A 3-year-old girl is referred to a pediatric neurologist because of a history of developmental delay and focal seizures since birth that are no longer being well controlled with two antiseizure medications. On physical exam, the neurologist notes a large bilateral port-wine stain on the face (Figure 207-1). The neurologist suspects that the child has Sturge-Weber syndrome and orders brain imaging and an ophthalmologic exam. The MRI reveals leptomeningeal angiomas and the ophthalmologist diagnoses glaucoma. The diagnosis of Sturge-Weber syndrome is confirmed and education is provided to the parents on this condition. The child’s anti-epileptic medications are maximized and her glaucoma is treated by the ophthalmologist.
Port-wine stain on frontal (A) and right lateral (B) views in a young girl with Sturge-Weber syndrome. Although bilateral involvement is not common, it is associated with intracranial findings such as leptomeningeal angiomas. (Used with permission from Cleveland Clinic Children’s Hospital Photo Files.)
Sturge-Weber syndrome (SWS) is a sporadic congenital neurocutaneous syndrome that is characterized by facial capillary malformation known as a port-wine stain, ocular abnormalities including glaucoma and choroidal hemangioma, and leptomeningeal angiomas. Seizures, developmental delay and glaucoma comprise the major clinical features. SWS is associated with mutations in the GNAQ gene.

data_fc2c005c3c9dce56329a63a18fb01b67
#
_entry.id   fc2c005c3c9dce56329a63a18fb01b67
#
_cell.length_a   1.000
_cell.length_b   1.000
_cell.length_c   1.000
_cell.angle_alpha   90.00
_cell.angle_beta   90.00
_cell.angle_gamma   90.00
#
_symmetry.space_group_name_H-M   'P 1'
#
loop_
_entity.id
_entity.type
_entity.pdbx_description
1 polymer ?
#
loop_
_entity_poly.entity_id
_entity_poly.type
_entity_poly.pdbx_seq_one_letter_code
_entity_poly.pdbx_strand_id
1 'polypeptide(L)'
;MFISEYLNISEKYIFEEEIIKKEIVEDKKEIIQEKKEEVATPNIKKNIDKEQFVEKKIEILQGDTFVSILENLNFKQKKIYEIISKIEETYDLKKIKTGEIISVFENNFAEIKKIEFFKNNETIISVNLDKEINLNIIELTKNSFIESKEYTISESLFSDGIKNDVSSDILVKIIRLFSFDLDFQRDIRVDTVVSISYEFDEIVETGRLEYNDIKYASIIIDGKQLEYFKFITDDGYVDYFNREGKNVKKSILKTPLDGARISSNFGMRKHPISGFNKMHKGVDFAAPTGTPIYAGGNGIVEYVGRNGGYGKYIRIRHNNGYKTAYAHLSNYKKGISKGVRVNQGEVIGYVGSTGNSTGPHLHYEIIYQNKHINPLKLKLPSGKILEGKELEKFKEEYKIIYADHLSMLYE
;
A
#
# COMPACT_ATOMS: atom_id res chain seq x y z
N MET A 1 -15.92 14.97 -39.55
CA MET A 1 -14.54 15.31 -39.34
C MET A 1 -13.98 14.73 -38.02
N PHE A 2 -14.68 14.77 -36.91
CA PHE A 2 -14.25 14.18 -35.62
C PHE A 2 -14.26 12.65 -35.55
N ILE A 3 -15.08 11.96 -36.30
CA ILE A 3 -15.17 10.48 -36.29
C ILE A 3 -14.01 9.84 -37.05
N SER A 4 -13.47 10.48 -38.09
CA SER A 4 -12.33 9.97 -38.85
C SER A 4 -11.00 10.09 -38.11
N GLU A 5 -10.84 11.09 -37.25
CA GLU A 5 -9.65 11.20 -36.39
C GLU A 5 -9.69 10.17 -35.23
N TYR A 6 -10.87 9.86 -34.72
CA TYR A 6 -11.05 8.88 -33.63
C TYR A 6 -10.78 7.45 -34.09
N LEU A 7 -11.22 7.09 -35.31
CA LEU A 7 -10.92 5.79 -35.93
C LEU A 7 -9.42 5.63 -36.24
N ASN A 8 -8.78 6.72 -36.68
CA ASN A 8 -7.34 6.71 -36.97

Encephalotrigeminal angiomatosis and encephalofacial angiomatosis.
Port-wine stains are also called nevus flammeus.
Etiology and Pathophysiology
SWS is caused by somatic activating mutations in GNAQ gene, as confirmed by a whole-genome sequencing study that examined skin and brain tissue samples.1
GNAQ encodes for G-alpha-q, a G-protein alpha subunit that acts as a mediator between G-protein coupled receptors and downstream signaling molecules.
In fetal ectodermal tissue, this mutation is thought to cause inappropriate maturation of capillaries, thus leading to capillary malformations.1 The port-wine stain is due to a dilation of capillaries and venous blood vessels in the dermis rather than a proliferation of the capillaries.2
Physical manifestations of SWS can be divided into cutaneous, ocular, and neurologic. The diagnosis is usually made based on the presence of the facial capillary malformations and leptomeningeal angiomas.2
The most obvious sign of SWS is the facial capillary malformation, known as a port-wine stain, due to its color (Figures 207-1 to 207-3).
Note that a capillary malformation is not the same as a cutaneous hemangioma even though these are often confused as the same entity. While there are ocular and CNS angiomas ...